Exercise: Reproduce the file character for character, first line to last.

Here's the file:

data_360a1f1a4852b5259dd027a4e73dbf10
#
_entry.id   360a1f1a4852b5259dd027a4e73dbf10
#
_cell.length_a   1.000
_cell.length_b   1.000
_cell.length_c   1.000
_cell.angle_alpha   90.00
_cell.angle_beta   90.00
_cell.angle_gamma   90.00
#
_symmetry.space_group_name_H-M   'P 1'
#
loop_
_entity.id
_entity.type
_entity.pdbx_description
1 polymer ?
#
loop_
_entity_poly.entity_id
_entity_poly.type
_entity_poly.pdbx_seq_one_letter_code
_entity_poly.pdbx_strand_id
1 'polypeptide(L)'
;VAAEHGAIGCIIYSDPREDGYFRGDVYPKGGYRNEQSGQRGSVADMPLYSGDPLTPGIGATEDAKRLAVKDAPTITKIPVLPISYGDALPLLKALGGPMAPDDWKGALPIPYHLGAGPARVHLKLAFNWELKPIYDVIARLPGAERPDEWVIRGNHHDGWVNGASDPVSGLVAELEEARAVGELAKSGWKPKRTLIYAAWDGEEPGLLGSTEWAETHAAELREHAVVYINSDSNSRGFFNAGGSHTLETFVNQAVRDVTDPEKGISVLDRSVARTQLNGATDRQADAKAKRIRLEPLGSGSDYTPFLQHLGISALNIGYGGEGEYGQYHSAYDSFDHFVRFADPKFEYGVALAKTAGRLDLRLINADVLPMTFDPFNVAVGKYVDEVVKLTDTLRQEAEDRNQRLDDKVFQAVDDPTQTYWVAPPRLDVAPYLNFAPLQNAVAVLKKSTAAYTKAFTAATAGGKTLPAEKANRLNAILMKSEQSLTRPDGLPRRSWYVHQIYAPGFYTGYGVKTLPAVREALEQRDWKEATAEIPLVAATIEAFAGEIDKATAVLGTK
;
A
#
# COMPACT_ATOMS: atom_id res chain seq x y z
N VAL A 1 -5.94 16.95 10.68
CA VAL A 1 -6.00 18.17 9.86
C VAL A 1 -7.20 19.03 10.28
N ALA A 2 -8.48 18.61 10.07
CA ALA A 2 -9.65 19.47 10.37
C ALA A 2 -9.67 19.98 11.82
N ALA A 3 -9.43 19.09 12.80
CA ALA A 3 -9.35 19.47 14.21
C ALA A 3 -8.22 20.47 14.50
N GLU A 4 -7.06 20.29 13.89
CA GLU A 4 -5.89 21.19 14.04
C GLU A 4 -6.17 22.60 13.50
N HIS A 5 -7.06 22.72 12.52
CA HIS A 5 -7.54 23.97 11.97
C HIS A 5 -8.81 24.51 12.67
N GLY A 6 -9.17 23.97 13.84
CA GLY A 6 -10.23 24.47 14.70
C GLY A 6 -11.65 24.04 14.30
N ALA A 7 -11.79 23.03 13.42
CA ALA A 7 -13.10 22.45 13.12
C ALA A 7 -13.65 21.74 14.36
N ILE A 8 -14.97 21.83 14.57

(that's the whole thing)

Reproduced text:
data_360a1f1a4852b5259dd027a4e73dbf10
#
_entry.id   360a1f1a4852b5259dd027a4e73dbf10
#
_cell.length_a   1.000
_cell.length_b   1.000
_cell.length_c   1.000
_cell.angle_alpha   90.00
_cell.angle_beta   90.00
_cell.angle_gamma   90.00
#
_symmetry.space_group_name_H-M   'P 1'
#
loop_
_entity.id
_entity.type
_entity.pdbx_description
1 polymer ?
#
loop_
_entity_poly.entity_id
_entity_poly.type
_entity_poly.pdbx_seq_one_letter_code
_entity_poly.pdbx_strand_id
1 'polypeptide(L)'
;VAAEHGAIGCIIYSDPREDGYFRGDVYPKGGYRNEQSGQRGSVADMPLYSGDPLTPGIGATEDAKRLAVKDAPTITKIPVLPISYGDALPLLKALGGPMAPDDWKGALPIPYHLGAGPARVHLKLAFNWELKPIYDVIARLPGAERPDEWVIRGNHHDGWVNGASDPVSGLVAELEEARAVGELAKSGWKPKRTLIYAAWDGEEPGLLGSTEWAETHAAELREHAVVYINSDSNSRGFFNAGGSHTLETFVNQAVRDVTDPEKGISVLDRSVARTQLNGATDRQADAKAKRIRLEPLGSGSDYTPFLQHLGISALNIGYGGEGEYGQYHSAYDSFDHFVRFADPKFEYGVALAKTAGRLDLRLINADVLPMTFDPFNVAVGKYVDEVVKLTDTLRQEAEDRNQRLDDKVFQAVDDPTQTYWVAPPRLDVAPYLNFAPLQNAVAVLKKSTAAYTKAFTAATAGGKTLPAEKANRLNAILMKSEQSLTRPDGLPRRSWYVHQIYAPGFYTGYGVKTLPAVREALEQRDWKEATAEIPLVAATIEAFAGEIDKATAVLGTK
;
A
#
# COMPACT_ATOMS: atom_id res chain seq x y z
N VAL A 1 -5.94 16.95 10.68
CA VAL A 1 -6.00 18.17 9.86
C VAL A 1 -7.20 19.03 10.28
N ALA A 2 -8.48 18.61 10.07
CA ALA A 2 -9.65 19.47 10.37
C ALA A 2 -9.67 19.98 11.82
N ALA A 3 -9.43 19.09 12.80
CA ALA A 3 -9.35 19.47 14.21
C ALA A 3 -8.22 20.47 14.50
N GLU A 4 -7.06 20.29 13.89
CA GLU A 4 -5.89 21.19 14.04
C GLU A 4 -6.17 22.60 13.50
N HIS A 5 -7.06 22.72 12.52
CA HIS A 5 -7.54 23.97 11.97
C HIS A 5 -8.81 24.51 12.67
N GLY A 6 -9.17 23.97 13.84
CA GLY A 6 -10.23 24.47 14.70
C GLY A 6 -11.65 24.04 14.30
N ALA A 7 -11.79 23.03 13.42
CA ALA A 7 -13.10 22.45 13.12
C ALA A 7 -13.65 21.74 14.36
N ILE A 8 -14.97 21.83 14.57